Resource links provided by the National Library of Medicine

MedlinePlus related topics: Antidepressants
U.S. FDA Resources

Primary Outcome Measures :
  1. Using the following assessment instruments:
  2. Structured Clinical Interview for DSM-IV Disorders (SCID) at week baseline.
  3. Hamilton Depression Rating Scale (HAM-D) at week 1,2,4,6,8.
  4. Beck Depression Inventory (BDI) at week 1,2,4,6,8.
  5. Clinical Global Impression Scale (CGI) at week 1,2,4,6,8.
  6. Patient's Global Improvement Scale (PGI) at week 1,2,4,6,8.
  7. Treatment Emergent Symptoms Scale (TESS) at week 1,2,4,6,8.
  8. Arizona Sexual Experience Scale (ASEX) at week 1,2,4,6,8.

Information from the National Library of Medicine

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Ages Eligible for Study:   18 Years and older   (Adult, Senior)
Sexes Eligible for Study:   All
Accepts Healthy Volunteers:   No

Inclusion Criteria:

  1. self-identified as of Taiwanese ethnic background, and report that both of their parents and all four of their grandparents are members of the same ethnic group;
  2. non-responders: have a 21-item HAM-D score of > 17; partial responders: have a 21-item HAM-D score between 8 and 15; responders: have a 21-item HAM-D score of < 7. Only the non-responder group will be included in Study II.
  3. male or female, who, if of child-bearing potential, agrees to use effective contraception including the regular use of contraceptive pills, intra-uterine devises or abstinence;
  4. age > 18;
  5. capable of giving informed consent.

Exclusion Criteria:

  1. Diagnosis of schizophrenia, schizophreniform disorder, schizoaffective disorder, schizotypal disorder, psychotic depression or bipolar disorders;
  2. current drug or alcohol abuse or dependence or history of drug or alcohol abuse or dependence within the past 6 months;
  3. unstable medical or neurological conditions that are likely to interfere with the treatment of depression;
  4. history of allergy to antidepressants;
  5. history of seizure disorder;
  6. pregnancy;
  7. active suicidal ideation or other safety issues determined by the clinician to not be suitable for inclusion in the study;

Information from the National Library of Medicine

To learn more about this study, you or your doctor may contact the study research staff using the contact information provided by the sponsor.

Please refer to this study by its ClinicalTrials.gov identifier (NCT number): NCT00269334

Contact: Keh-Ming Lin, M.D., M.P.H. +886-2-2653-4401 ext 26703 linkeh@nhri.org.tw

Jing-Ho Mental Hospital Not yet recruiting
Kaohsiung, Taiwan, 824
Contact: Ching-Kuan Wu, M.D.    +886-7-6156555 ext 108    wckuan@ms28.hinet.net   
Principal Investigator: Ching-Kuan Wu, M.D.         
TSYR-HUEY(LOVING) Mental Hospital
Kaohsiung, Taiwan, 833
Taipei Municipal Wang-Feng Hospital Not yet recruiting
Taipei, Taiwan, 116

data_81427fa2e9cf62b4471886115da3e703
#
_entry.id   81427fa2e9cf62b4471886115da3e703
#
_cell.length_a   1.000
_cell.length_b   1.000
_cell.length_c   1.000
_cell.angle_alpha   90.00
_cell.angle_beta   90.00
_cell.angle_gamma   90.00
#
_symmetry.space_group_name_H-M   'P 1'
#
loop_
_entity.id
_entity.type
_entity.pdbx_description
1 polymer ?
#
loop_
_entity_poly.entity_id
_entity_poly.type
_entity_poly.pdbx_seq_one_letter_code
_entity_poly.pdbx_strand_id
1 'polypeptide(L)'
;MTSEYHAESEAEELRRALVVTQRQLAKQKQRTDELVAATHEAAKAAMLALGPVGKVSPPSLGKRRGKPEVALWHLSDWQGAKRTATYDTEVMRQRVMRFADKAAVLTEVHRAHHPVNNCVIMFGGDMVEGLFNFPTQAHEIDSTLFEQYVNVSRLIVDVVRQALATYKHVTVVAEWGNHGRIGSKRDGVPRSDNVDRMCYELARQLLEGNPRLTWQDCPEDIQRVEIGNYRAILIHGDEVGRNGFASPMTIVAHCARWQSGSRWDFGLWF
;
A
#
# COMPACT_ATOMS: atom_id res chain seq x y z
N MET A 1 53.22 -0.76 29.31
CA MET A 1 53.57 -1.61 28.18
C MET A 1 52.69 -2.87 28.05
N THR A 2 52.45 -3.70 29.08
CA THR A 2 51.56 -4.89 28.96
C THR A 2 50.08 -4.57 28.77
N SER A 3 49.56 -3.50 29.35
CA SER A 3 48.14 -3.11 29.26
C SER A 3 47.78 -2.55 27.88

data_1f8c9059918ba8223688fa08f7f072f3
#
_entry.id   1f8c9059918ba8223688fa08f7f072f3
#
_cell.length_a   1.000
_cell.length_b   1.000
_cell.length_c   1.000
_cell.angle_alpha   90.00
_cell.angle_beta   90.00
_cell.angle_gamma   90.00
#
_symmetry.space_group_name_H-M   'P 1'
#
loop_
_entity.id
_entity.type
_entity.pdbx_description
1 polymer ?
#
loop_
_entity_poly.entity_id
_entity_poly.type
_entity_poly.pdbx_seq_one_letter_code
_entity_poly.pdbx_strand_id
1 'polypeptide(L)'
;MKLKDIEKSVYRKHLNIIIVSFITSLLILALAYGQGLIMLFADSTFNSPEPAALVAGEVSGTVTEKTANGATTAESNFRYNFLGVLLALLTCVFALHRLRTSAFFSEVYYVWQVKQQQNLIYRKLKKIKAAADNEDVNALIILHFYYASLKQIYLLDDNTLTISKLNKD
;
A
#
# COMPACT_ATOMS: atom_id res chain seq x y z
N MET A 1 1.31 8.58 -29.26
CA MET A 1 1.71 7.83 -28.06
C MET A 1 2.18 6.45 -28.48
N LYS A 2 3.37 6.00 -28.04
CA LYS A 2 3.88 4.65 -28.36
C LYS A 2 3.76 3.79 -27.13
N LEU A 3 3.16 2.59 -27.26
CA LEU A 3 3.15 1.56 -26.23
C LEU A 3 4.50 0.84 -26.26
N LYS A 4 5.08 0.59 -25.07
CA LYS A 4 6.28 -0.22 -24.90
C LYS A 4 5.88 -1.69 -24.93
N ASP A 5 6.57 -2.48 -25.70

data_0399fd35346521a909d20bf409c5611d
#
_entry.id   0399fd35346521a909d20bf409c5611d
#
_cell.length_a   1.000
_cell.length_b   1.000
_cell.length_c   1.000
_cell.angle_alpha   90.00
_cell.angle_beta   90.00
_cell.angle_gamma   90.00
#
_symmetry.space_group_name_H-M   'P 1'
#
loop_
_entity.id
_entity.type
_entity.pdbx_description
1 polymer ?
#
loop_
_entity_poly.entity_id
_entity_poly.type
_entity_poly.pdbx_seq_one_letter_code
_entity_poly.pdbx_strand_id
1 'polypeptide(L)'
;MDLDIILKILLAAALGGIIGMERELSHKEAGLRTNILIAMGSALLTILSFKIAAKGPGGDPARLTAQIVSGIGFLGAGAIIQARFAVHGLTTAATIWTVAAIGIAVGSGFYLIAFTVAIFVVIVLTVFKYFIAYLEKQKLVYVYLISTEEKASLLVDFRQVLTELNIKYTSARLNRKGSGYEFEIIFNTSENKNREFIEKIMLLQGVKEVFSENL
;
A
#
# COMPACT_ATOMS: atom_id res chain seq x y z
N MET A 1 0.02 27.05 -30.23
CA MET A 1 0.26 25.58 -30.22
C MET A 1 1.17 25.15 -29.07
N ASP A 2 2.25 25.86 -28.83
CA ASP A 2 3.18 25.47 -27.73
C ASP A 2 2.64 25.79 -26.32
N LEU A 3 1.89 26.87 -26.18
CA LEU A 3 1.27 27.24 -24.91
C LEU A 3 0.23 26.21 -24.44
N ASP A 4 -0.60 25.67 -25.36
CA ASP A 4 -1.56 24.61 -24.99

Contact: Dlaire Teng, M.D.    +886-2-2785-8523 ext 53958    claire82@ms26.hinet.net   
Contact: Winston Shen, M.D.    +886-2-2785-8523 ext 53958    shenwinw@AOL.com   
Principal Investigator: Claire Teng, M.D.         
Principal Investigator: Winston Shen, M.D.         
Chang-Gung Memorial Hospital Not yet recruiting
Taoyuan, Taiwan, 333
Contact: Norase Hsiao, M.D.    +886-3-3281200 ext 3854    norase@cgmh.org.tw   
Contact: Chia-Yi Liu, M.D.    +886-3-3281200 ext 3854    liucy752@adm.cgmh.org.tw   
Principal Investigator: Chia-Yi Liu, M.D.         
Principal Investigator: Norase Hsiao, M.D.         
Sponsors and Collaborators
National Health Research Institutes, Taiwan
National Science Council, Taiwan
Taipei Medical University WanFang Hospital
Chang Gung Memorial Hospital
Jing-Ho Mental Hospital, Taiwan
Tsyr-Huey Mental Hospital
Principal Investigator: Winston Chen, M.D. Taipei Municipal Wang-Feng Hospital
Principal Investigator: Claire Deng, M.D. Taipei Municipal Wang-Feng Hospital
Principal Investigator: Jia-Yi Liu, M.D. Chang Gung Memorial Hospital
Principal Investigator: Norase Hsiao, M.D. Chang Gung Memorial Hospital
Principal Investigator: Jung-Kuang Wen, M.D. JSYR-HUEY(LOVING) Mental Hospital
Principal Investigator: Ching-Kuan Wu, M.D. Jing-Ho Mental Hospital

ClinicalTrials.gov Identifier: NCT00269334     History of Changes
Other Study ID Numbers: EC0931204
NSC 94-2314-B-400 -001 -
First Posted: December 23, 2005    Key Record Dates
Last Update Posted: December 23, 2005
Last Verified: December 2005

Keywords provided by National Health Research Institutes, Taiwan:
antidepressant,major depression,CYP2D6,CYP2C19,SSRI

Additional relevant MeSH terms:
Depressive Disorder, Major
Behavioral Symptoms
Depressive Disorder
Mood Disorders
Mental Disorders
Antidepressive Agents
Psychotropic Drugs
Serotonin Uptake Inhibitors
Neurotransmitter Uptake Inhibitors
Membrane Transport Modulators
Molecular Mechanisms of Pharmacological Action
Neurotransmitter Agents
Serotonin Agents
Physiological Effects of Drugs
Antidepressive Agents, Second-Generation
Cytochrome P-450 CYP2D6 Inhibitors
Cytochrome P-450 Enzyme Inhibitors
Enzyme Inhibitors